As we previously reported on this blog, Congress and the Trump administration have revived the Congressional Review Act (CRA) and set about rescinding a series of regulations promulgated during the Obama presidency. Congress’ authority to invalidate an executive agency rule is rooted in Article I of the Constitution, which vests “[a]ll legislative Powers [t]herein granted” in Congress. While Congress has delegated rule-making or quasi-lawmaking authority to executive agencies, Congress ultimately retains all legislative power, and thus any power delegated to the executive by Congress can later be restricted or withdrawn.

But according to a new lawsuit filed by the Center for Biological Diversity, the CRA amounts to congressional invasion of executive branch authority. At issue in Center for Biological Diversity v. Zinke, Case No. 3:17-cv-00091-JWS (D. Alaska Apr. 20, 2017), is Public Law No. 115-20, which invalidated a rule adopted by the Interior Department near the end of President Obama’s second term. See Non-Subsistence Take of Wildlife, and Public Participation and Closure Procedures, on National Wildlife Refuges in Alaska,” 81 Fed. Reg. 52,248 (2016). The rule prohibited certain methods of predator control within Alaska’s national wildlife refuges.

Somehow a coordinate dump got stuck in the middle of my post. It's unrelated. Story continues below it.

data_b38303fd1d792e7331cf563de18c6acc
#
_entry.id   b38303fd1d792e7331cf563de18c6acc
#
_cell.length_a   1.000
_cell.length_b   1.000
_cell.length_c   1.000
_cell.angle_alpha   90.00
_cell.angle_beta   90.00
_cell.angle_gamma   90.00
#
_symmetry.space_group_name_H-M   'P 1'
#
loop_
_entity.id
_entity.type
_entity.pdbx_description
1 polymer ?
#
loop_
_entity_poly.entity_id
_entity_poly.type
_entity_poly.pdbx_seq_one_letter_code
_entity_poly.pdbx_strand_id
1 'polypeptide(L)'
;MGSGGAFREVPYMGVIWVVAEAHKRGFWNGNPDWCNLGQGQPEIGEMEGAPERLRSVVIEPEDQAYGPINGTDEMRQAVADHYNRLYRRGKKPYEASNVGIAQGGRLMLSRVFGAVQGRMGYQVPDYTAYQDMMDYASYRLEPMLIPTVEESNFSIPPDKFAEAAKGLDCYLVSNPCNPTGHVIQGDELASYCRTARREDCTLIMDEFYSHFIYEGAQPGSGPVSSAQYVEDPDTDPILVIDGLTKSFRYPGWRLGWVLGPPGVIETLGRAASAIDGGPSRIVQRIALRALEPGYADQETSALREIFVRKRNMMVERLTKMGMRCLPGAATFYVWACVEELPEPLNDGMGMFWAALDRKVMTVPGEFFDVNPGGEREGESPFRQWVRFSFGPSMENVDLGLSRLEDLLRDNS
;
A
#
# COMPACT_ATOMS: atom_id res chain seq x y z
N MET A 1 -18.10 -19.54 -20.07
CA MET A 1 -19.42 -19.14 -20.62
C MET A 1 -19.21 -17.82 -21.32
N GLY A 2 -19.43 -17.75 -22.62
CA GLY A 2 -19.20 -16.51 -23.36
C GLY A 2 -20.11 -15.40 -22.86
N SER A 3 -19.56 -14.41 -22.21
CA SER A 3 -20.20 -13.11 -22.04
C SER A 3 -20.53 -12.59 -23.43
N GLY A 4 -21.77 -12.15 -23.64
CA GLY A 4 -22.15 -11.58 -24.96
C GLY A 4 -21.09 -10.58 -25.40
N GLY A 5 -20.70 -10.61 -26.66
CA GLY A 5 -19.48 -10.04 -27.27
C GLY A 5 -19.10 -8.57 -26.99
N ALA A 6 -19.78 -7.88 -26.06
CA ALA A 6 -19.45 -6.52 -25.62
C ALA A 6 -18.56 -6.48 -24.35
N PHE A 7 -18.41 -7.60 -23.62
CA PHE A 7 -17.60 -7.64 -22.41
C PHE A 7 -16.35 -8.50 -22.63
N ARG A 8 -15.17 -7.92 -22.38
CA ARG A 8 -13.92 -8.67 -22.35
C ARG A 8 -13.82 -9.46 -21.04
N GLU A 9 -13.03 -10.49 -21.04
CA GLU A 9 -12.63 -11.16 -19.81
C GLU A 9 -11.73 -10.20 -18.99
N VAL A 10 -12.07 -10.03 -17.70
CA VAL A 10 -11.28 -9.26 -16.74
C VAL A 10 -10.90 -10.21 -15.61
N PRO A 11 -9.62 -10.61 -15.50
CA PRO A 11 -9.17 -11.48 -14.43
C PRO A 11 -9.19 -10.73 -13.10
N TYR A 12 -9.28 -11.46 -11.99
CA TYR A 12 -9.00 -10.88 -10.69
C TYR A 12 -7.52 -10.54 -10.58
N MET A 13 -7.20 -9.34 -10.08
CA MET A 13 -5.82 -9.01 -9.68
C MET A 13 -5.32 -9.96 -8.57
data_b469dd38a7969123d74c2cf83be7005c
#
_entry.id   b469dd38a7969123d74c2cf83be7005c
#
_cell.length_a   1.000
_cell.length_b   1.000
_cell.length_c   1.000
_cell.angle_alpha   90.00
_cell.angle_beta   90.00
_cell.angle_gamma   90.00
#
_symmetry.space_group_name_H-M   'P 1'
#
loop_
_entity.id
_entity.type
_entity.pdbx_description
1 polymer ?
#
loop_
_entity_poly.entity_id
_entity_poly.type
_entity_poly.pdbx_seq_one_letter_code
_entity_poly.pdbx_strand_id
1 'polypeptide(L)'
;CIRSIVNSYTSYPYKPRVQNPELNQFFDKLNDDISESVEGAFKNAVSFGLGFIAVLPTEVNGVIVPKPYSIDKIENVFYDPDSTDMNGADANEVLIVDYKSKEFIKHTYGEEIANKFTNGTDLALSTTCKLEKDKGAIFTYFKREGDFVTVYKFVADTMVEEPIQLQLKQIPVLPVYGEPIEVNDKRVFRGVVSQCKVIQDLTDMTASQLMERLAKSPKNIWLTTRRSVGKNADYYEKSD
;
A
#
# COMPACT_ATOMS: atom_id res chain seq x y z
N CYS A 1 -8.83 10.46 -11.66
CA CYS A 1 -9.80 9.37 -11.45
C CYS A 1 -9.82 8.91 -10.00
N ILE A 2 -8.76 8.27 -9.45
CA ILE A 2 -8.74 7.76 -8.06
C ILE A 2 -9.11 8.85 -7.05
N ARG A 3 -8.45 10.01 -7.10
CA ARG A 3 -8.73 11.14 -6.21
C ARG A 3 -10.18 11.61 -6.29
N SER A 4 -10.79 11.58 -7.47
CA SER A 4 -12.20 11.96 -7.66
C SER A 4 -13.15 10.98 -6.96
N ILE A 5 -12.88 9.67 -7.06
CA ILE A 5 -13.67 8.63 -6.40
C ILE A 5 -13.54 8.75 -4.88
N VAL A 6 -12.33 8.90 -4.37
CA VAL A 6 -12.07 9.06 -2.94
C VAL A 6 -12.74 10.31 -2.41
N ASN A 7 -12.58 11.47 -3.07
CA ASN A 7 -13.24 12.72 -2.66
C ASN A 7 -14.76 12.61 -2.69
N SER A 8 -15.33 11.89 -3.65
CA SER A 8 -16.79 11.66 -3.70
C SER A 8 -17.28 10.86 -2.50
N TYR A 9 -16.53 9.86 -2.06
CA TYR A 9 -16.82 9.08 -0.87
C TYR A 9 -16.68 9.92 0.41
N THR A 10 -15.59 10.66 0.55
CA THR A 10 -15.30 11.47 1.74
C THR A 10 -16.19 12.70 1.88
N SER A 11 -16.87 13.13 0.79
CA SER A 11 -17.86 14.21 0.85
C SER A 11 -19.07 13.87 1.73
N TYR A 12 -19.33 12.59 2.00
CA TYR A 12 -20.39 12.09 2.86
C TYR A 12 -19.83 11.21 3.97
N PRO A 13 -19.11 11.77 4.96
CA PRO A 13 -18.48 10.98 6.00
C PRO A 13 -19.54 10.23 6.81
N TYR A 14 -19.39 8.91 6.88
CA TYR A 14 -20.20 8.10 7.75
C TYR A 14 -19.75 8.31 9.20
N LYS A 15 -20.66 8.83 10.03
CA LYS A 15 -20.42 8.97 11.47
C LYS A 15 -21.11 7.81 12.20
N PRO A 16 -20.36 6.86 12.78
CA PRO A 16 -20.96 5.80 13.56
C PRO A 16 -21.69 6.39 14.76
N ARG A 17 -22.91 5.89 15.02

Under the Center’s theory, once Congress delegates rulemaking authority to an executive agency, it relinquishes all oversight unless and until it expressly amends the statute that originally granted that authority. Otherwise, the Center contends, Congress unduly interferes with the role and prerogatives of the executive branch. So, for instance, Congress could not rescind a regulation pertaining to water quality without first amending the Clean Water Act. The Center also suggests that the CRA unconstitutionally alters Senate procedures by permitting regulations to be rescinded by a simple majority vote.

The Center’s suit faces several serious challenges. First, the Center’s claim may even not be justiciable because federal courts lack authority to rule on Congress’ internal rules (i.e. whether or not to maintain a filibuster rule). And the CRA itself precludes litigation to challenge rescissions of regulations via the CRA. But above all, it will be very tough to argue that a bill to rescind a regulation pursuant to the CRA, which passed both houses of Congress, and was signed into law by the President, violates separation of powers principles.